In a statement read by their attorney, the couple said that "everyone in the church should always seek adequate medical care for our children". The Mitchells were members of the Followers of Christ Church, and others from the congregation were present for the births. They were arrested in June 2017 and initially faced murder charges.
The Oregonian/OregonLive reports that Sarah Mitchell and her husband, Travis Lee Mitchell, were sentenced Monday to almost seven years in prison for the March 2017 death.
Sarah Mitchell's sister Shannon Hickman and her husband Dale Hickman were convicted in 2011 of manslaughter and sentenced to six years in prison for the death of their own newborn son. The newborn's lungs appeared to be "airless" when she suffered from acute respiratory distress syndrome, the medical examiner wrote.
This marked the fifth criminal case in Clackamas County, south of Portland, involving the death of a child from the religious community known as the Followers of Christ Church.
Sarah Mitchell's grandfather founded the church, which traces its roots to the Pentecostal movement of the late 19th century. Instead, one church elder contacted the Clackamas County Medical Examiner's Office after the girl's death.
Walter White, Sarah Mitchell's father and a leader in the church, signed the statement which will be posted inside the church for all members to read under the terms of the plea agreement.
Senior Deputy District Attorney Bryan Brock said the couple accepting responsibility and issuing a public statement was a "landmark resolution".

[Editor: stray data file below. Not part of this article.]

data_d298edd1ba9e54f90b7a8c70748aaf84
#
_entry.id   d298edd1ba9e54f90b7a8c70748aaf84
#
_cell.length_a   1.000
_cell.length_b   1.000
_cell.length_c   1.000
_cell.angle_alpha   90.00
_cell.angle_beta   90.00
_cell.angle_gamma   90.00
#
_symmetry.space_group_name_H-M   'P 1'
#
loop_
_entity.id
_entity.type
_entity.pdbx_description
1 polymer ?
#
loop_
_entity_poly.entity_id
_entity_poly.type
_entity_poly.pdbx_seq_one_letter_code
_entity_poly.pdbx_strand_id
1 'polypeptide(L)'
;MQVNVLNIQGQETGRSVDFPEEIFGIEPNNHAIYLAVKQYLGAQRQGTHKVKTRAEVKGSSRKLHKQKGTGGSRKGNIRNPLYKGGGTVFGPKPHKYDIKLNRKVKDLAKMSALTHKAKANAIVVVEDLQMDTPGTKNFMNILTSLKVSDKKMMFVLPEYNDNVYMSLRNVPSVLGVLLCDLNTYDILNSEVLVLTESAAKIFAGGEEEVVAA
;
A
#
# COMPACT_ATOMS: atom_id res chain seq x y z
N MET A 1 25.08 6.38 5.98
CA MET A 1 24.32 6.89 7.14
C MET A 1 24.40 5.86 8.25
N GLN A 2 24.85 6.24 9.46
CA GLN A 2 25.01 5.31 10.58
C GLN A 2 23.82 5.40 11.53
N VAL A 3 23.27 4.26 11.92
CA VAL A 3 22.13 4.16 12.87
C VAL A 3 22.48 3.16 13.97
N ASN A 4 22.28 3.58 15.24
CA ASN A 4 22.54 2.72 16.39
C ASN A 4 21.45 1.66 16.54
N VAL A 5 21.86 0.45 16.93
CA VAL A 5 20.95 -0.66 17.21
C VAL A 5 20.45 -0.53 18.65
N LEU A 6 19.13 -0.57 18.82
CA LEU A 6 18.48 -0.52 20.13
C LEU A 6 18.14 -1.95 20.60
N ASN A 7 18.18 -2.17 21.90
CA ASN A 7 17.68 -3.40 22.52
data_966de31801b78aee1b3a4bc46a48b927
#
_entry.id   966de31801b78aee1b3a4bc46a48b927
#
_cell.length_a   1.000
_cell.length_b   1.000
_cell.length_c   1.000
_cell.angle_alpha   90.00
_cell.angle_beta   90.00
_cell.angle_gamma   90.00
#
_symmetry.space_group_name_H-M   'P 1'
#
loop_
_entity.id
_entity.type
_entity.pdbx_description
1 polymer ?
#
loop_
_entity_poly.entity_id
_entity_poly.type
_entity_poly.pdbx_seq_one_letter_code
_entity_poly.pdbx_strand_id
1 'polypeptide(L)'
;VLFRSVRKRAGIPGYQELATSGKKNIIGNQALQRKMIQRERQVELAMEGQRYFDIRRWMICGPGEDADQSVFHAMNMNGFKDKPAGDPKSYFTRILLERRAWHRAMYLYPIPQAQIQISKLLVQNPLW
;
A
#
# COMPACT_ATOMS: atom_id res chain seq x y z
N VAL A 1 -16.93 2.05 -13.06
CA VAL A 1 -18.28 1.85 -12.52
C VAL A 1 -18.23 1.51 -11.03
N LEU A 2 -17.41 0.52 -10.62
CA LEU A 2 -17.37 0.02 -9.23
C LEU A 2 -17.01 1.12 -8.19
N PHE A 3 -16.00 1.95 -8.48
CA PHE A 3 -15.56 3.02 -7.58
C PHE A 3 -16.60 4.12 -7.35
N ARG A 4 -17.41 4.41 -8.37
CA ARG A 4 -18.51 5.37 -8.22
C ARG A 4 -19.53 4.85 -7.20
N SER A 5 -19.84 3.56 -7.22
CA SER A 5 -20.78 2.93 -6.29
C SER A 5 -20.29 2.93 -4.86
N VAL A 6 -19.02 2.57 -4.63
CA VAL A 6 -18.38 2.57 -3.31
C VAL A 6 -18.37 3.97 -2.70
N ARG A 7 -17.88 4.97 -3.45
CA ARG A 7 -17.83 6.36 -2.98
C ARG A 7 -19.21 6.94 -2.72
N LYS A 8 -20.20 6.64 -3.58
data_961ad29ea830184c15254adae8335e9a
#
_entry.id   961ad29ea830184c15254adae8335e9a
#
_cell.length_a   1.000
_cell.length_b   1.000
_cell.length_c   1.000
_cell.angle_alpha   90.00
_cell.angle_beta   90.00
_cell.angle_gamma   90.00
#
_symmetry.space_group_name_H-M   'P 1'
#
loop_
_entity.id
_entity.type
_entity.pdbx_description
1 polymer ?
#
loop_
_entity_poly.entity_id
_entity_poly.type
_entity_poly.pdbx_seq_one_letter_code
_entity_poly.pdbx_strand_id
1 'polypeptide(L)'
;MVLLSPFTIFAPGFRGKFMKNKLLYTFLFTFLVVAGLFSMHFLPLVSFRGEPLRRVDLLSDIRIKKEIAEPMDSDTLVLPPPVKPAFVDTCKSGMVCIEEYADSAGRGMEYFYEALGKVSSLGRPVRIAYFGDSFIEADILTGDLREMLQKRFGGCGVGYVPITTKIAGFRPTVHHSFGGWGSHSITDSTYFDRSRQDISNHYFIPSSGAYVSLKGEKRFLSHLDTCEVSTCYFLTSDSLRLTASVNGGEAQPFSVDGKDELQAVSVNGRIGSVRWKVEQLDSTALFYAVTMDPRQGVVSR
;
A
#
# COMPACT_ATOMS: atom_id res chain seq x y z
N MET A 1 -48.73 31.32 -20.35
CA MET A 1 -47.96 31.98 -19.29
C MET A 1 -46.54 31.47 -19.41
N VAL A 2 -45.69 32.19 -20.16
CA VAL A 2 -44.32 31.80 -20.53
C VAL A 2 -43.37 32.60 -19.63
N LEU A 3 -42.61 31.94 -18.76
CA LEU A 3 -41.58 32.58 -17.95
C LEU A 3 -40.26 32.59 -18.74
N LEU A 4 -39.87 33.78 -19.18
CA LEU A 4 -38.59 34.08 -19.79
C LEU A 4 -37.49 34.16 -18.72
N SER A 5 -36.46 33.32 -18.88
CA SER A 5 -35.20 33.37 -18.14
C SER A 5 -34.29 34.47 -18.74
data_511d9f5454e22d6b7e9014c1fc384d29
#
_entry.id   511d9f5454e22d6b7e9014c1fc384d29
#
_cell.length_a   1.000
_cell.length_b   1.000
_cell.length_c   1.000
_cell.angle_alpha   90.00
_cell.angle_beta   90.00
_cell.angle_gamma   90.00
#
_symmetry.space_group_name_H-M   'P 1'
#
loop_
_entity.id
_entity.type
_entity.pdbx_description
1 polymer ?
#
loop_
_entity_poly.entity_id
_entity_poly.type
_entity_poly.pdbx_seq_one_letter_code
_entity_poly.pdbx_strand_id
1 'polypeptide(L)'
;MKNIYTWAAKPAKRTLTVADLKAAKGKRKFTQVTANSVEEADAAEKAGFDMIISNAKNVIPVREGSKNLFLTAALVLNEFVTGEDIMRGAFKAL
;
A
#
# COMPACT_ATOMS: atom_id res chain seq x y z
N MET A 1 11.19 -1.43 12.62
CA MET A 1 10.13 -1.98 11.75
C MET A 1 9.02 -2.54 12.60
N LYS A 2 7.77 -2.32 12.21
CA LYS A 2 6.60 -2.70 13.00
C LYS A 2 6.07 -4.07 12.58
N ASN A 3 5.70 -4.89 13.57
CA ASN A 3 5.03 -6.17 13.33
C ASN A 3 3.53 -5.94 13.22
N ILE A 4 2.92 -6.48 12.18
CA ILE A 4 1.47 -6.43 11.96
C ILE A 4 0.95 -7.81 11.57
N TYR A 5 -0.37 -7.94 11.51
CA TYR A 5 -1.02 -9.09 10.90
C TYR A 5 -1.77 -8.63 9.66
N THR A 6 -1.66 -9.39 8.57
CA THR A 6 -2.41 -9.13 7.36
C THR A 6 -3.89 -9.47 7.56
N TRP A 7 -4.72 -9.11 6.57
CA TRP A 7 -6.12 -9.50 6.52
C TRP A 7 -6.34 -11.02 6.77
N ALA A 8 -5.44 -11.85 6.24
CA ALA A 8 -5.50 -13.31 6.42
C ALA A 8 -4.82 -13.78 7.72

Under Idaho law, parents who cite religious reasons for not seeking medical help for their child cannot be prosecuted, even if their child's death was preventable with medical intervention.
Their now-16-month-old daughter remains in foster care but visited her parents during their incarceration.
Sarah Mitchell received no prenatal care and she did not know she was carrying twins until she gave birth at her grandparents' house at least several weeks early, prosecutors said.
It has around 1,000 members across Idaho and OR, and has its roots in the pentecostal church. Members believe in a literal translation of the Scripture, which states that faith will heal all and if someone dies, it is God's will.
The church drew criticism in 1998 after The Oregonian analyzed the deaths of 78 children buried in the church's graveyard since 1955.
On arriving, officers found that Evelyn was still in the house, and ordered her to be brought to a medical facility, where her life was saved.